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European Commission rejects citizens’ initiative on CETA

The European Commission — the executive arm of the European Union tasked with negotiating trade agreements, including the Canada-EU CETA and the US-EU TTIP — today rejected a European-wide citizens’ initiative on the controversial trade deals.

The European Citizens’ Initiative (ECI) against the TTIP and CETA, which was supported by 230 organizations from 21 EU member states called on the European Commission “to recommend to the Council to repeal the negotiating mandate for the Transatlantic Trade and Investment Partnership (TTIP) and not to conclude the Comprehensive Economic and Trade Agreement (CETA).”

The Commission refused to register the initiative, claiming that “The proposed citizens’ initiative falls manifestly outside the framework of the Commission’s powers to submit a proposal for a legal act of the Union for the purpose of implementing the Treaties.”

Organizers of the initiative condemned the decision of the Commission, calling it just another reflection of the anti-democratic nature of the two trans-Atlantic trade and investment agreements currently being negotiated.

“Now the battle really begins,” said Michael Efler, one of the main organizers of the the ECI. “The rejection of the ECI only confirms the Commission’s strategy to exclude citizens and parliaments from the TTIP and CETA negotiations. Instead of paying attention to citizens, it is just lobbyists that are being listened to.”

John Hillary of the UK-based NGO War On Want, one of the organizations involved in the ECI called the decision to reject the initiative “outrageous.”

“These trade deals are already facing unprecedented opposition for their secrecy and unaccountability,” said Hillary. “But now we are denied even the right to petition our own EU leaders. An unelected executive, facing growing vocal opposition, has put its hands over its ears.”

ECIs, while non-binding, are a way for the citizens of Europe to engage with the European Commission and to participate in the development of polices in the EU. Once registered and accepted, ECIs must collect at least one million signatures from citizens in at least seven EU member states within a one-year time period. Organizers of the European Citizens’ Initiative (ECI) against the TTIP and CETA had planned to start the process of collecting signatures later this month.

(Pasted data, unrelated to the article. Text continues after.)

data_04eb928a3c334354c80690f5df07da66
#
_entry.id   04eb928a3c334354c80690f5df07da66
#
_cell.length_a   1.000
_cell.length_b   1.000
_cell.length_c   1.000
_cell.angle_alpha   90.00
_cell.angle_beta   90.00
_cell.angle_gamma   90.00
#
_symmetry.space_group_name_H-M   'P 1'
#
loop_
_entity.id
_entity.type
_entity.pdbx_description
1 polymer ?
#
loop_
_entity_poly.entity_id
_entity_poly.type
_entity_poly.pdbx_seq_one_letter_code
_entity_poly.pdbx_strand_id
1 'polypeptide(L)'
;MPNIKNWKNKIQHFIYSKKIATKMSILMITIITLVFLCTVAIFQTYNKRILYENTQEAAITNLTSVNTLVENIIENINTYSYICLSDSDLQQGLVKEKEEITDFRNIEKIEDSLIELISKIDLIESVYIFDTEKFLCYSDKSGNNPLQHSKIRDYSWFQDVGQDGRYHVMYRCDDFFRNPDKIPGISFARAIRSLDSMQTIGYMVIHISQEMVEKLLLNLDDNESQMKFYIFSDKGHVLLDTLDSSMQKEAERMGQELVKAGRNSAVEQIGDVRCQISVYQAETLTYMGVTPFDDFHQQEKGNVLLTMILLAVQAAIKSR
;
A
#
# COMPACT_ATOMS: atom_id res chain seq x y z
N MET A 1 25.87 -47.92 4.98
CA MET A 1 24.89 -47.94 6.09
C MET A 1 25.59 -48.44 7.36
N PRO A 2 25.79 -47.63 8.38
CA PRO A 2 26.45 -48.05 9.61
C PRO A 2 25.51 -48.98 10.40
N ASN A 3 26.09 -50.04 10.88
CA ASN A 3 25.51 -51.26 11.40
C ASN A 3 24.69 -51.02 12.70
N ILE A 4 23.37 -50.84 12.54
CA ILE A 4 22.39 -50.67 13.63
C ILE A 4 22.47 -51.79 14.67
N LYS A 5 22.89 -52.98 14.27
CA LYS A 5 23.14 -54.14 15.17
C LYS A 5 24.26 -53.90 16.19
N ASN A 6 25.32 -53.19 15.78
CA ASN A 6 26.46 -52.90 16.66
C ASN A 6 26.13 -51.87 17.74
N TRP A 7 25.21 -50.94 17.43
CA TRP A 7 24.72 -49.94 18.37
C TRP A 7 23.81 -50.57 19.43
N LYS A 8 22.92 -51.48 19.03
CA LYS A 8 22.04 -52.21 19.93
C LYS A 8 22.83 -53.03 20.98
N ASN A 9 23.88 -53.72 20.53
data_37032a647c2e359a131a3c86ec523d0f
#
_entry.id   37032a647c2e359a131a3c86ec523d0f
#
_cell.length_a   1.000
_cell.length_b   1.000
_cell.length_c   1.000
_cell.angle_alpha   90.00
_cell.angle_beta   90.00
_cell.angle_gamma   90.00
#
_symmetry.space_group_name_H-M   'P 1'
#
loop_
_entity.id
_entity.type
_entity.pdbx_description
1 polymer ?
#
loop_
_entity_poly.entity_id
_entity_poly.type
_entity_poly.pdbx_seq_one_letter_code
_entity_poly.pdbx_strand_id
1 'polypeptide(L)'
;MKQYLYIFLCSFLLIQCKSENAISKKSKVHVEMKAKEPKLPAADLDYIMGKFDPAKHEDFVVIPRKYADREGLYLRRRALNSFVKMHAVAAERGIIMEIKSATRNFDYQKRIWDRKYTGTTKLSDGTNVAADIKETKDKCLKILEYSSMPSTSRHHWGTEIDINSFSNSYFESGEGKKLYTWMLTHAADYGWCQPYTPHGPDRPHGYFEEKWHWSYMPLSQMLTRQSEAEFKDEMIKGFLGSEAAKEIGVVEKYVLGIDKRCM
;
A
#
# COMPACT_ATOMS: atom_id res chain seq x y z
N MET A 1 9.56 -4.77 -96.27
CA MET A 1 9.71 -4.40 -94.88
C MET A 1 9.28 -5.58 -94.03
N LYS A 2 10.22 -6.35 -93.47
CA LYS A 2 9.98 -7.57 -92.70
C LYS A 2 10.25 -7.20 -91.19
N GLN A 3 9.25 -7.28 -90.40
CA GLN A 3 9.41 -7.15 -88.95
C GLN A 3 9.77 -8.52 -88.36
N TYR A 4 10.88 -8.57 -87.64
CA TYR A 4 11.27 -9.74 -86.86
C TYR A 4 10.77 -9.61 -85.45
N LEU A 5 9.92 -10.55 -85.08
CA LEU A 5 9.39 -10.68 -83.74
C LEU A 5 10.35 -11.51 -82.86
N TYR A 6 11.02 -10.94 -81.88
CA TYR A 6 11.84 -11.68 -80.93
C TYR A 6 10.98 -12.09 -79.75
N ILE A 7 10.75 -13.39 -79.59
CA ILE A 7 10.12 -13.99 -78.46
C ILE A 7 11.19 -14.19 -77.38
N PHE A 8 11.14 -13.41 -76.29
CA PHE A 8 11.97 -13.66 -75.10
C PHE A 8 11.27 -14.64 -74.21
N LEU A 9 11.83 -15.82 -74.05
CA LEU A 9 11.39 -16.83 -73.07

The rejection of the ECI comes as concern in Europe about the impact of corporate-rights agreements like CETA and TTIP is growing, largely due to the inclusion of investor-state dispute settlement (ISDS) clauses which allow corporations to sue governments for policies or regulations that interfere with their profits.

In response to widespread public concern about ISDS, the commission was forced to halt negotiations with the US on investor-state provisions in TTIP while it conducted a three-month-long EU-wide consultation on ISDS. The consultation received almost 150,000 contributions — including from the Council of Canadians and other Canadian organizations — the most ever for an EU consultation.

The text of the CETA investment chapter was used in the consultation as a template for TTIP, and many in Europe rightly see CETA as nothing more than a Trojan Horse for TTIP. Despite this, however, the Commission ignored calls to put off finalization of the CETA negotiations until after the responses to the consultation were analyzed, leading many in Europe to criticize the consultations as nothing more than a public relations exercise.

With expectations that CETA negotiations will be officially closed in a ceremony in Ottawa on September 25 or 26, and despite the fact that a German news outlet has already leaked the full final text of CETA, there has still been no official CETA text released on either side of the Atlantic in the more than five years of negotiations, and no opportunity for citizen consultation or participation. TTIP negotiations are happening under a similar veil of secrecy.

But despite this latest setback for efforts to force democracy into the process of trade negotiations, the organizers of the ECI aren’t giving up. Armed with a legal opinion supporting the initiative, organizers are now considering taking legal action against the decision through the European Court of Justice.

“Apparently the Commission is afraid of this ECI, which has the potential to become the most successful citizens’ initiative so far,” said Efler. “If the Brussels bureaucracy thinks that this is how it can stop people’s protests against TTIP and CETA, then it is mistaken. We will not allow the Commission to tie our hands. ”